Improved childcare for working parents and ambitious return-to-work initiatives were among the HR takeaways from the Chancellor’s Spring Budget.
Jeremy Hunt outlined his fiscal plans for the nation in Parliament on Wednesday, March 15, with a heavy focus on reducing ‘economic inactivity’.
As part of his dispatch, Hunt outlined some major plans which will have a significant impact on employees and employers alike, including:
Free childcare of 30 hours a week for working parents is being expanded to cover children from the age of nine months
Funding will be provided for up to 50,000 places on new voluntary employment scheme for disabled people
A ‘Returnership’ scheme aimed at encouraging more over-50s back into the workforce.
Below, HR and employment experts share their reactions to some of the most significant HR-centric points from the budget announcement.
‘Encouraging for employers’
Simon Winfield, Managing Director of Hays UK and Ireland, said some of the Chancellor’s announcement would be encouraging for employers across a range of industries who are struggling to access the skills they need.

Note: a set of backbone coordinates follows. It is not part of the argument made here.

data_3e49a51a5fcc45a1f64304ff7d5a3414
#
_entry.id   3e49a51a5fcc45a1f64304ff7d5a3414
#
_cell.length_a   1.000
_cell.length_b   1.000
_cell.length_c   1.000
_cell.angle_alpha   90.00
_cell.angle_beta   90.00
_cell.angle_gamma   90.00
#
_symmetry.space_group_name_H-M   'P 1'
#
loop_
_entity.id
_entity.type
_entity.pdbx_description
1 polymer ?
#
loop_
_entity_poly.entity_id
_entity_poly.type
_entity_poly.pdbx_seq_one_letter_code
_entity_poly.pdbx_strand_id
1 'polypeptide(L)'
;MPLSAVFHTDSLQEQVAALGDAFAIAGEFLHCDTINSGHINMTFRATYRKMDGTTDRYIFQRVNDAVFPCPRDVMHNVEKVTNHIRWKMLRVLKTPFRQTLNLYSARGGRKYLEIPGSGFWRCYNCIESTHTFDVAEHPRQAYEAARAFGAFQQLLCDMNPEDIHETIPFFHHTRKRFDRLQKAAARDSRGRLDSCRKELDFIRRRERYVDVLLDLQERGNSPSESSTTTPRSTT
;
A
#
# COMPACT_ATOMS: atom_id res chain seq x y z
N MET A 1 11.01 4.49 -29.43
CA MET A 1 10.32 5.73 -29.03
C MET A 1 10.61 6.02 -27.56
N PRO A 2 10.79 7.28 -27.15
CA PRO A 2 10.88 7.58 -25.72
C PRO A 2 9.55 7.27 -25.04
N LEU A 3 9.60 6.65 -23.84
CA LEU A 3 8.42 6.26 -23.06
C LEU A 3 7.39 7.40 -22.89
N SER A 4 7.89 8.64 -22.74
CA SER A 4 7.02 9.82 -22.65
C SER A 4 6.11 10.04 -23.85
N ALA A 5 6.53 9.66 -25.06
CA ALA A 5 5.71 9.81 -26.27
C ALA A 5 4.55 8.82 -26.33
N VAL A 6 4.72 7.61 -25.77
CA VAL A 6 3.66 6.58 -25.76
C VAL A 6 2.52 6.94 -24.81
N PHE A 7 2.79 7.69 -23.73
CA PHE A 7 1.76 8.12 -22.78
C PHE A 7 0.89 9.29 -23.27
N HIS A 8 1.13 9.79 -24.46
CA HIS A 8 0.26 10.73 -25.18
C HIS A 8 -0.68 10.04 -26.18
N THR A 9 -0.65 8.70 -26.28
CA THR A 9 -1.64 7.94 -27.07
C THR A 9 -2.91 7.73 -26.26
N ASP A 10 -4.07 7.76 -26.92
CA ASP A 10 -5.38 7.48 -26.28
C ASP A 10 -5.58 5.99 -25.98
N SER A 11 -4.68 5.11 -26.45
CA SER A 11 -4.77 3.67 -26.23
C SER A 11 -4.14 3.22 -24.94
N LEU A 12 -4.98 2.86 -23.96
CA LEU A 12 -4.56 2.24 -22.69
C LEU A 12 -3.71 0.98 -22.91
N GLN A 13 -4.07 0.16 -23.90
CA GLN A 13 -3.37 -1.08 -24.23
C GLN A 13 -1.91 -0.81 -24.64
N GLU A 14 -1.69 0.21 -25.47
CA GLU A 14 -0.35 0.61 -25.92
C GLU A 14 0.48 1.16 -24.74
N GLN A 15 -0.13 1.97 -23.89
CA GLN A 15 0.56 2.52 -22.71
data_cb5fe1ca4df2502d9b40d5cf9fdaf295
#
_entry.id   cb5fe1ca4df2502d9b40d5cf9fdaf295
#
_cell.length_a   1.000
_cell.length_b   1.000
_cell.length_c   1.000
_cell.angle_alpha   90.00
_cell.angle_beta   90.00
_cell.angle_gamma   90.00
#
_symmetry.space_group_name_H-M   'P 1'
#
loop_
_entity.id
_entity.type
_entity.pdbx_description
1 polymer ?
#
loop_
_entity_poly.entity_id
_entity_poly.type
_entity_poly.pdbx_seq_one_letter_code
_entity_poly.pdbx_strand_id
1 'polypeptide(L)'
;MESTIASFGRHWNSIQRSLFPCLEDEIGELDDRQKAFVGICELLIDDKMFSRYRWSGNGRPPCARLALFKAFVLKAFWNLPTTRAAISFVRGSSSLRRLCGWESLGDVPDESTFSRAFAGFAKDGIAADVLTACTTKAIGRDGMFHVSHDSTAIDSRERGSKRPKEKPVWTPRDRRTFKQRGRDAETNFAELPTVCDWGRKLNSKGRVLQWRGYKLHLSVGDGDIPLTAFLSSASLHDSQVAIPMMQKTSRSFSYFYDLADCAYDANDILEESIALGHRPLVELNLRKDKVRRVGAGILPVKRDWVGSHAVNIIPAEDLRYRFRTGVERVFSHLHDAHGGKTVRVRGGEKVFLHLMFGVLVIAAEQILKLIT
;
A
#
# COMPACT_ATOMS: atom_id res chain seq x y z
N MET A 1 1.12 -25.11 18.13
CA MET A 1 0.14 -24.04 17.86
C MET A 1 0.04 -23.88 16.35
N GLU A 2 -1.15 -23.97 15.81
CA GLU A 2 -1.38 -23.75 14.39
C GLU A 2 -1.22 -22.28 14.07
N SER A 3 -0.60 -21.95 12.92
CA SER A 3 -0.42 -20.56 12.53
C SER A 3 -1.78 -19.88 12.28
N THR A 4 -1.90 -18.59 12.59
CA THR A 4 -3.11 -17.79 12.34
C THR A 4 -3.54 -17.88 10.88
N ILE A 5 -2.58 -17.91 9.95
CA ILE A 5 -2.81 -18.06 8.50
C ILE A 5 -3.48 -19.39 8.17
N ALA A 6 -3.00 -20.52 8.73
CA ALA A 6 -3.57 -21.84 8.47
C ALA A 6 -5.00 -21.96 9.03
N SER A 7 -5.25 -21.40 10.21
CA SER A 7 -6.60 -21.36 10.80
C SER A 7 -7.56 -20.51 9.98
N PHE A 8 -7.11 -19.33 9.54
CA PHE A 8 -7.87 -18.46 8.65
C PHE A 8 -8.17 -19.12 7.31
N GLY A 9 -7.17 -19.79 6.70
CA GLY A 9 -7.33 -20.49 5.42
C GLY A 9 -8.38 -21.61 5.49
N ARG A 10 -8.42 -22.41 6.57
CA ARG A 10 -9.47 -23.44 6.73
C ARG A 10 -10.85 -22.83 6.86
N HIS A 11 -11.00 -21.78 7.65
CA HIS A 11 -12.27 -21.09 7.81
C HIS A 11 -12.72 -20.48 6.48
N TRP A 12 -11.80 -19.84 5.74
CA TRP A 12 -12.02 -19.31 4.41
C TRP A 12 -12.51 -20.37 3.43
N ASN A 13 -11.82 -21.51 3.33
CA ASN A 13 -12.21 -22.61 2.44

Winfield commented: “The examples of re-training opportunities and ‘returnerships’ for the over 50’s are important; however, it’s not just about tempting older workers back into employment. It’s also about educating employers to have conversations about re-skilling, part-time working, and career opportunities when workers reach a certain age.
“Flexibility is key and the government alongside employers need to be realistic to support later life working and prevent early exit from the workforce – where the transference of skills may be missed between young and older workers. We’re already seeing progress on this but there’s plenty of room for improvement. In data from our 2023 Salary Guide, close to a fifth (19%) of employers said they are now actively hiring those over the age of 50 to address skills shortages.
“Similarly for working parents, measures to support the cost of childcare will hopefully encourage more professionals to return to work with the right support available.